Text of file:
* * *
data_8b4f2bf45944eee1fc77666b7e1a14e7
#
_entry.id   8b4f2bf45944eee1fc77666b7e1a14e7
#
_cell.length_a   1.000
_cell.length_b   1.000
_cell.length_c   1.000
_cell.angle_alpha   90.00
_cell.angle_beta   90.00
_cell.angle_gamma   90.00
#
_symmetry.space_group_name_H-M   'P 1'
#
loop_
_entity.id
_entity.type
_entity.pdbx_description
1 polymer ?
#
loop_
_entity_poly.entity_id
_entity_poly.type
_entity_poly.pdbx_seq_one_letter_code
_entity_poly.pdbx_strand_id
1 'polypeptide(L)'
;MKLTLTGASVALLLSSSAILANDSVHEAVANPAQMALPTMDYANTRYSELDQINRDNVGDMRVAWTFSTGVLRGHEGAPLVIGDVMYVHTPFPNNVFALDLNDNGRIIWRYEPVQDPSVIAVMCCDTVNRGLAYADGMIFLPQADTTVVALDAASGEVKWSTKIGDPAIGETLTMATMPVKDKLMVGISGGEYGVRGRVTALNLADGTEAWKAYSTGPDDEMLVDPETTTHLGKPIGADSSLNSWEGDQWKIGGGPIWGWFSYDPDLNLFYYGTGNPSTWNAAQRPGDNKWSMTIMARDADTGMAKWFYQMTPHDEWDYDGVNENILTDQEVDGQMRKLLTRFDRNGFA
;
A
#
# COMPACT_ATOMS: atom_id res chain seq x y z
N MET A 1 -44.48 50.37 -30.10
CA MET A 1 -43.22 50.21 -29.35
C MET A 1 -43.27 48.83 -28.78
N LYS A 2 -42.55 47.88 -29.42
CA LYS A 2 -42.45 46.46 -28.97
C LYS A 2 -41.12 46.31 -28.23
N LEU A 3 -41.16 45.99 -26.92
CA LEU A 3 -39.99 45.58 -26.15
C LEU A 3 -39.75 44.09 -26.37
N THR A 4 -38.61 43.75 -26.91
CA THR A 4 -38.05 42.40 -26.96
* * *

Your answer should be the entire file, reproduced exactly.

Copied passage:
data_8b4f2bf45944eee1fc77666b7e1a14e7
#
_entry.id   8b4f2bf45944eee1fc77666b7e1a14e7
#
_cell.length_a   1.000
_cell.length_b   1.000
_cell.length_c   1.000
_cell.angle_alpha   90.00
_cell.angle_beta   90.00
_cell.angle_gamma   90.00
#
_symmetry.space_group_name_H-M   'P 1'
#
loop_
_entity.id
_entity.type
_entity.pdbx_description
1 polymer ?
#
loop_
_entity_poly.entity_id
_entity_poly.type
_entity_poly.pdbx_seq_one_letter_code
_entity_poly.pdbx_strand_id
1 'polypeptide(L)'
;MKLTLTGASVALLLSSSAILANDSVHEAVANPAQMALPTMDYANTRYSELDQINRDNVGDMRVAWTFSTGVLRGHEGAPLVIGDVMYVHTPFPNNVFALDLNDNGRIIWRYEPVQDPSVIAVMCCDTVNRGLAYADGMIFLPQADTTVVALDAASGEVKWSTKIGDPAIGETLTMATMPVKDKLMVGISGGEYGVRGRVTALNLADGTEAWKAYSTGPDDEMLVDPETTTHLGKPIGADSSLNSWEGDQWKIGGGPIWGWFSYDPDLNLFYYGTGNPSTWNAAQRPGDNKWSMTIMARDADTGMAKWFYQMTPHDEWDYDGVNENILTDQEVDGQMRKLLTRFDRNGFA
;
A
#
# COMPACT_ATOMS: atom_id res chain seq x y z
N MET A 1 -44.48 50.37 -30.10
CA MET A 1 -43.22 50.21 -29.35
C MET A 1 -43.27 48.83 -28.78
N LYS A 2 -42.55 47.88 -29.42
CA LYS A 2 -42.45 46.46 -28.97
C LYS A 2 -41.12 46.31 -28.23
N LEU A 3 -41.16 45.99 -26.92
CA LEU A 3 -39.99 45.58 -26.15
C LEU A 3 -39.75 44.09 -26.37
N THR A 4 -38.61 43.75 -26.91
CA THR A 4 -38.05 42.40 -26.96